Popularly known as the ‘Ice City’, Harbin is the capital of the Heilongjiang Province in northeast China with a population of more than 10 million. Around 400 kilometres west of the Russian border, the city exudes an atmosphere of "China meets Russia". This is largely because Harbin was for many years part of the Russian empire, which extended much further south, into Liaoning province. One can view remnants of Russian rule throughout the city, in the architecture, the cuisine and the local culture. This is certainly one of the attractions of visiting the unique city, and set Harbin apart from many other Chinese cities.
During the early 20th century when the city was being constructed, there was a strong emphasis on, and a huge influence from, Swiss and Italian town planning, thus giving the city a distinctly European flair. Harbin was taken by Japanese forces in the 1930s and remained under their rule until after the Second World War, when it was briefly taken by the Soviets before being handed back to China thereafter. From a cultural and architectural perspective, this rich history makes Harbin a fascinating place to visit.
For many in China, Harbin is a byword for cold, and this is rather deserving - visit in the winter and you will understand why! But if one is to visit Harbin in the winter, the Harbin Ice and Snow Festival is an event not to be missed. Usually taking place throughout January and into February, this is a true winter wonderland. The Ice and Snow Festival has been held in Harbin since 1963; it has developed over the years into a huge and impressive spectacle which includes an entire themed city made from ice blocks cut from the Songhua river, an international contest in which ice sculptors from around the world compete for prizes and create an incredible and very extensive sculpture park in Zhaolin Park. Disney-like sights range from rainbow castles and snowy animal sculptures to brightly-hued bridges, icicle-adorned bushes, life-size temples, and recreations of elaborate and opulent palaces, all carefully sculpted from ice.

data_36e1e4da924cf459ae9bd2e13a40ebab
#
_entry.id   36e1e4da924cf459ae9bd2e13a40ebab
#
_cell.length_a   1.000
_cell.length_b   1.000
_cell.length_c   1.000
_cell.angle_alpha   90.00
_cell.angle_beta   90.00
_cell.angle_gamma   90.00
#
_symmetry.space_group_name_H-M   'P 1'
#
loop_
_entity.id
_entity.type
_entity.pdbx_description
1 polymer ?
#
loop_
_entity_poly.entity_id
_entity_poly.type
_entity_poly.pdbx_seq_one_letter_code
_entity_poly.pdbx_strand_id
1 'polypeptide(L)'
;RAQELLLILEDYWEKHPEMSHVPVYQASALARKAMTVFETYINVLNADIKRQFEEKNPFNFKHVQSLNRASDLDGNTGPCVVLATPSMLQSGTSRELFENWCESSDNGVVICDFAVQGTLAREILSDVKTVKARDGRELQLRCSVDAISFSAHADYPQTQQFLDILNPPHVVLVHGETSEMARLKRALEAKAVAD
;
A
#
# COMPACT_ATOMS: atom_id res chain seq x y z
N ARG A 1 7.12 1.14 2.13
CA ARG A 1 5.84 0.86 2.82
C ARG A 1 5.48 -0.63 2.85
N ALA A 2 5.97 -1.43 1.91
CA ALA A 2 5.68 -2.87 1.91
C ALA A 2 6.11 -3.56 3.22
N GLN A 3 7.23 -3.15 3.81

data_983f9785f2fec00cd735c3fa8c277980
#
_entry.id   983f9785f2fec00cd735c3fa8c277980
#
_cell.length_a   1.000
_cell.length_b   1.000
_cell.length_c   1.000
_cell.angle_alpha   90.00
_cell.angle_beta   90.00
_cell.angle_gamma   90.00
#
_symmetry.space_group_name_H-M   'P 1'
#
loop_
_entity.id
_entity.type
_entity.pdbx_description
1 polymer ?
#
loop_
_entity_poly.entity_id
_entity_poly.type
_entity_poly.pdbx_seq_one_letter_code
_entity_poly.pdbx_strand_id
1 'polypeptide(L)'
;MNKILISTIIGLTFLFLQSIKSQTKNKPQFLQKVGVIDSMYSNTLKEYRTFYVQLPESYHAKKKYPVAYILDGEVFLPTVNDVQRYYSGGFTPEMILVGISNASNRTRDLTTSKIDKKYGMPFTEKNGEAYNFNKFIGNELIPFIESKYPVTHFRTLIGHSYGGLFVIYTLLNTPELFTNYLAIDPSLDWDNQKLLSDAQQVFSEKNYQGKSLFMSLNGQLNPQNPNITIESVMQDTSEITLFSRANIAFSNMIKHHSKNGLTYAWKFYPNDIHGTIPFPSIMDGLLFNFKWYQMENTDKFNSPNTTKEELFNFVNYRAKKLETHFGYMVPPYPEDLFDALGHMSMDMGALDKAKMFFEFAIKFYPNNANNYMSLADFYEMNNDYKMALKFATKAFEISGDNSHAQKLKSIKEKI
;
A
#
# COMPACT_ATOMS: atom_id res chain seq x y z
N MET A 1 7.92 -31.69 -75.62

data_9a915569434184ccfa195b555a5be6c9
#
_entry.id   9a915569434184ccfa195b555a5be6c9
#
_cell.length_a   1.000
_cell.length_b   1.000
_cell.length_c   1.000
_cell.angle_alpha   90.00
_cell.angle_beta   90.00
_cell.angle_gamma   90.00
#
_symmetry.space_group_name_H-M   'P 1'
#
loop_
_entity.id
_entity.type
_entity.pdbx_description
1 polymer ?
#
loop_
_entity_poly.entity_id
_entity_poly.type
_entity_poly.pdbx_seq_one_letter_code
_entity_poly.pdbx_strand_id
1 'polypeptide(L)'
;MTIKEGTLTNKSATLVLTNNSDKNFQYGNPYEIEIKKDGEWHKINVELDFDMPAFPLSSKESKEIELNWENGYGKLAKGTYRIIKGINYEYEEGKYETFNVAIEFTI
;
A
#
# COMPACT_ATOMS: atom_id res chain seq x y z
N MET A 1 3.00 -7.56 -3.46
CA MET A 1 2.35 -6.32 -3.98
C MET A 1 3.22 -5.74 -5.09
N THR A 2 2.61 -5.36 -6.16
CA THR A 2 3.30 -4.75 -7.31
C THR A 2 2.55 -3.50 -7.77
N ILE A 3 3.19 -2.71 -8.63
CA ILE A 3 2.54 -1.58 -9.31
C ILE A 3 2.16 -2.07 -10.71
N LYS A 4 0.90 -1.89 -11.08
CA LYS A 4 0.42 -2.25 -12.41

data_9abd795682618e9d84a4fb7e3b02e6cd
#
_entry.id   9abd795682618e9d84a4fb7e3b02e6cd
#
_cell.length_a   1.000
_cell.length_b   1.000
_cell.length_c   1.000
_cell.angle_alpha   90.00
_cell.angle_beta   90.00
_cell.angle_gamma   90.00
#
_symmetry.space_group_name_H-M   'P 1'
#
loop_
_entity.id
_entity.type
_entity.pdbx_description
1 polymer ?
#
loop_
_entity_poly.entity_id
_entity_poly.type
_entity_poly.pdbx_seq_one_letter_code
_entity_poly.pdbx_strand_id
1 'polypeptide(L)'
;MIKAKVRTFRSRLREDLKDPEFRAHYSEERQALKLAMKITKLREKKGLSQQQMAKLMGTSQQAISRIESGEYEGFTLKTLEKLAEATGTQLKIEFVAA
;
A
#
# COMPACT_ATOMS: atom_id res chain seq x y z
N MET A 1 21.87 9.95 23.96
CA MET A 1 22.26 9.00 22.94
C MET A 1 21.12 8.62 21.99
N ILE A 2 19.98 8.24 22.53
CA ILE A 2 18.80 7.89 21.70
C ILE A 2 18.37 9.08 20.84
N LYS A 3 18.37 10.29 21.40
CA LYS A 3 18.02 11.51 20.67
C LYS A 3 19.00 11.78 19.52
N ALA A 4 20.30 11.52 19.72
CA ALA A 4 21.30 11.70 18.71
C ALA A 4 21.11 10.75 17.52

The Songhua, a wide sweeping river that flows through Harbin, freezes in the winter and plays host to a carnival-type atmosphere, perhaps reminiscent of the frost fairs that used to happen on the Thames in London hundreds of years ago. You’ll find dog-sledding and ice-skating among other games and activities, and hundreds of people eating and drinking as vendors barbecue and sell delicious skewers, known as ‘chuan’ in Chinese.
It’s imperative to wrap up warm. Harbin can see average temperatures dip to -20 degrees Celsius; at the height of the festival in January, temperatures closer to -30 are not uncommon.
Features in the following itineraries
When preparing to travel, lay out all your clothes and all your money. Then take half the clothes and twice the money.
- Jaime Benitez, South India
- Matthew Annable, Rajasthan, India
- Mr Richard Stoughton, Sri Lanka
- Leslie Siben, India
- Krista Weir, Sri Lanka
- Mr Geoffrey Johnson, India
- Matthew Nicklin, North India
- Mr David Wallace, North India
- Anonymous, India
- Mr & Mrs Manson, North India